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Jack Thorne's 7 top tips for writing drama


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Jack Thorne is an award-winning writer for television and theatre. He’s been part of the writing team for such shows as Skins, This Is England ’86, The Fade and The Last Panthers. Most recently, he also penned the script for the West End sensation that is Harry Potter and The Cursed Child.

Whatever your opinions on his works, it’s obvious that he has skill in writing drama that engages wide audiences both on the British Isles and internationally.

From his talk at the BFI and Radio Times Television Festival, here is a list of Jack Thorne’s top tips for writing drama for the small screen.


1. Find Your Author’s Voice

To any writer, having your own style and your own voice is incredibly important. No matter how unoriginal your plot might be, it will be how you tell the story that will make people want to read or watch what you’ve created.

However, this isn’t something you have to develop by yourself. “Authorship can be shared – you just have to know that you’re both on the same page.”

Thorne has worked with other writers and directors as well as the actors who take on the characters he has helped to create, and it is all these visions working together that have created the wonders of television that we’ve seen. “You’re all holding the pen,” he says.

Whether you write in a group or write alone, it will be the support of those around you – to listen to you talk out your plots or character arcs, or to read over something you’re uncertain about – that will help form your final masterpiece.

2. Start With The Plot Twist

When writing a drama, create your storyline around one major plot point. In the case of This Is England ‘86, Thorne and co. formed the story around one moment – the inevitability of a character taking the fall for another’s murder.

"We said, okay, what needs to happen for this to happen? And then we framed this with the weddings at the beginning and end – both of which didn’t happen.”

By starting with your plot twist, you know where the story has to go. This will help with foreshadowing and coherency in your story. 

3. Know Your Characters

Something that sounds simple but is often quite difficult. Creating characters sometimes gives them a life of their own – they go through your own arcs over the course of the stories and one relationship might drag you further and further away from your original idea.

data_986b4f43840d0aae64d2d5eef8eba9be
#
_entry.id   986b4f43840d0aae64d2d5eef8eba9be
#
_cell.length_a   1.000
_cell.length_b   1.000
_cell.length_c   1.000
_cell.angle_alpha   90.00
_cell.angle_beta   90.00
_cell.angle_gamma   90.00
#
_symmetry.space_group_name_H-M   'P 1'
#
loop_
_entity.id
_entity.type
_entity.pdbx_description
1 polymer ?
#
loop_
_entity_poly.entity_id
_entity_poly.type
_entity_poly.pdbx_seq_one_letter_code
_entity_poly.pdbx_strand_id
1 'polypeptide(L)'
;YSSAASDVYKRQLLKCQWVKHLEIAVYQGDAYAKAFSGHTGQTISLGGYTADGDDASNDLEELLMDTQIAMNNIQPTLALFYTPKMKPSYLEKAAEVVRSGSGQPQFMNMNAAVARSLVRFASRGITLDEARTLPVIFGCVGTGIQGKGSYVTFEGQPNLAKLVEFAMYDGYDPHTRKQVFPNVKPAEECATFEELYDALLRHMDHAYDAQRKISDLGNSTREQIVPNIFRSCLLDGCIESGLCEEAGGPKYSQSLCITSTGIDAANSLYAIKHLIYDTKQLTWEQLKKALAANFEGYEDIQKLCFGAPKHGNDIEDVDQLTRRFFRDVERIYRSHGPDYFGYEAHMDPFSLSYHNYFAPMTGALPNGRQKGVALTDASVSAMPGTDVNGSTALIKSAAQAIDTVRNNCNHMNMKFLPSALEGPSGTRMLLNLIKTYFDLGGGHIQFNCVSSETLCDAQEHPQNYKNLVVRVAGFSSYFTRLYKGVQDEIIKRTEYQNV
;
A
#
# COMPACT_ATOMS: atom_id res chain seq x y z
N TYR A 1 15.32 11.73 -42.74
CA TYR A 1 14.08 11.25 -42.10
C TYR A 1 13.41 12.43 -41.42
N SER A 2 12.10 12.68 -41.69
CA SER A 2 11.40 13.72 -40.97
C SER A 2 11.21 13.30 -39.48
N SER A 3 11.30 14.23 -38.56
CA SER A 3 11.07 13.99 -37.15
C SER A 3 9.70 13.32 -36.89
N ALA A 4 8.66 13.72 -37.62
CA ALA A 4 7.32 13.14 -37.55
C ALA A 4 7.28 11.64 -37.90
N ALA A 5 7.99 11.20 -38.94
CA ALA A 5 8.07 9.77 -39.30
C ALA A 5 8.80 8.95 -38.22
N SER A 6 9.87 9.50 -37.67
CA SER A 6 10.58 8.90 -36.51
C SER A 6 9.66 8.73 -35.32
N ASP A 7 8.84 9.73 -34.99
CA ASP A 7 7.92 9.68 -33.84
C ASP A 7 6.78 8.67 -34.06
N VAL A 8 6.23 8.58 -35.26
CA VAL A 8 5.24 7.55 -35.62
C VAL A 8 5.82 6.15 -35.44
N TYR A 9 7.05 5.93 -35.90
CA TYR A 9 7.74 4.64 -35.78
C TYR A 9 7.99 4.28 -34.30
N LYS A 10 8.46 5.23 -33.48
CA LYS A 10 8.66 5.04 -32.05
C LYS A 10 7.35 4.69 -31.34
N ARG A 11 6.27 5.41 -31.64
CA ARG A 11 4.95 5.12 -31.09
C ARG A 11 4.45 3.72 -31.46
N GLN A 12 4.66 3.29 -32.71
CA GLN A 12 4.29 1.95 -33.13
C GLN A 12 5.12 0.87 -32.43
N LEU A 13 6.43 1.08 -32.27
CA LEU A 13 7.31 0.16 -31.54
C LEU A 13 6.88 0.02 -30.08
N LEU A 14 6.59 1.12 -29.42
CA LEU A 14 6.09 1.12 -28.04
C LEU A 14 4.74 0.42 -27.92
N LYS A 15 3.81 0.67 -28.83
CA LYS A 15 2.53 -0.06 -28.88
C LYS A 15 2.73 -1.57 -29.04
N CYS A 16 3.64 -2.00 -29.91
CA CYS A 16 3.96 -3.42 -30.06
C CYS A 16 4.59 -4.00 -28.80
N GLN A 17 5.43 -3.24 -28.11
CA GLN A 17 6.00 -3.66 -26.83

Some people know nothing about their characters beyond the basics before they start writing. Some people need to know everything and create fact files on every minute detail from childhood pets to the chicken pox scar on their left ankle. Thorne finds their voices first.

“I write a lot of dialogue and then throw it away. Sometimes you have to be prepared to do that. I will write sometimes 25 drafts of dialogue and only ten of them will be seen by someone else.” He also reminds us that everything we write needs purpose; “what have you learnt from what you’ve written?”

If the answer is nothing, chances are it needs to be binned.


4. Genre Doesn’t Matter

Some writers are famous for writing in one specific genre. Thorne, however, has written across all genres from the domestic to the supernatural. But he doesn’t seem to look at these as different genre pieces. When asked if he found it difficult to switch between, he disagreed, affirming that no matter what the overall genre, "you’re telling the same kind of stories."

“When I started on The Fade, all we thought about was that this was a story about a boy who didn’t want to be a superhero, and eventually it became a story about pacifism. So, we took that and had to figure out the best way of telling that story.”

The advice is – don’t think about meeting the requirements of a genre. Think about your theme and how the character reacts to the challenges that help tell that story.


5. Keep Them Guessing!

Not giving away the entire story is a sure way to make sure that you keep your audience engaged. For National Treasure, Thorne deliberately wrote the story with a sense of ambiguity. “We felt it was important that the audience act as jury,” he stated.

By keeping the uncertainty, the idea is that the reader will be hooked long enough to read to find out the truth. This also means that you can drop in hints and red herrings and other literary devices that mean they are never quite sure what is going to happen.


6. Tell A Story That Is Important To You

Writing is a very personal experience. You will put yourself into your story without even realising so it’s important that whatever you write tells a story that means a lot to you. That will make it something that no one else will be able to write as well.

Thorne spoke about wanting more disabled characters and actors in his work – “disability is something I’ve spent most of my career trying to speak about” – and it was that want which brought Cast Offs and Don’t Take My Baby; very truthful, complex and unique stories about people living day to day with a disability.

Because of that passion, these stories are formed and told in a way that only Jack Thorne can do.

7. Use your passions. Write something that only you can. Be unique.

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